Netflix announced a major boost in sign-ups in the fourth quarter on Tuesday. The company added more than 13 million subscribers for the quarter, compared to Wall Street’s expectation of 8.7 million.
While Netflix added 1.2 million paid subscribers in the fourth quarter in the US, much of the strongest subscriber growth came internationally from Europe and Asia.
Overall, Netflix now has a record number of subscribers at 260.3 million.
And investors seem to be cheering: Netflix’s stock jumped more than 7% in after-hours trading Tuesday.
Password sharing and Netflix’s foray into ads
In the past year, the company implemented several initiatives aimed at adding subscribers, including a password-sharing crackdown that pushed password “borrowers” into creating their own subscriptions and introducing an advertising-supported subscription tier for $6.99.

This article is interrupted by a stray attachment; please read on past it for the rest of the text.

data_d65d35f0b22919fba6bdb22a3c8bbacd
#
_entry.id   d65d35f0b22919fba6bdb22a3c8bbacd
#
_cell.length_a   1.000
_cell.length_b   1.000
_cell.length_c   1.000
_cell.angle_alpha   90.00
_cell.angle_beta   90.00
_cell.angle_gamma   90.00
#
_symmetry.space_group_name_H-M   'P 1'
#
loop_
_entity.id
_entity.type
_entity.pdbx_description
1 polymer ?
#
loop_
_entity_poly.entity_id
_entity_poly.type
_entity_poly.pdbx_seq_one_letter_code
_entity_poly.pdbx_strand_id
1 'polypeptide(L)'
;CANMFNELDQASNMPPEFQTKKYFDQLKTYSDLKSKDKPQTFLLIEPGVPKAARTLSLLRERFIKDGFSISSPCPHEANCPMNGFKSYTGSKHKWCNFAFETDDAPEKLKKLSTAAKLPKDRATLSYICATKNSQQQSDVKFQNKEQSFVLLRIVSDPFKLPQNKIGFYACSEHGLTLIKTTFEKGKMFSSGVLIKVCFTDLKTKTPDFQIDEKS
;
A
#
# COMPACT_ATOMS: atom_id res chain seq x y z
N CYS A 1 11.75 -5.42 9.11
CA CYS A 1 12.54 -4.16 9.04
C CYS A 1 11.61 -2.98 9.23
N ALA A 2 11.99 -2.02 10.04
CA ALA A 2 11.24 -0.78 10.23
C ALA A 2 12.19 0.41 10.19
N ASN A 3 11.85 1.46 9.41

The plan is significantly cheaper than Netflix’s ad-free offerings, at $6.99 per month in the US. In October, Netflix said it raised the price of its premium ad-free plan to $22.99 while its one-stream basic plan rose to $11.99.
Earlier this month, Amy Reinhard, Netflix’s president of advertising, said Netflix’s ad tier hit more than 23 million monthly memberships.
On Tuesday, Netflix sounded a positive note on its growing advertising business.
On the company’s fourth-quarter earnings call, Netflix co-CEO Greg Peters said he had high hopes for Netflix’s ability to snatch ad dollars from traditional TV competitors.
“We know ad dollars follow engagement. We’ve got the most engaged audience so we believe we’re well positioned to capture some of that ad spend that shifts from linear to streaming,” he said.
In Tuesday letter to shareholders, Netflix declared its password-sharing crackdown a success, as well.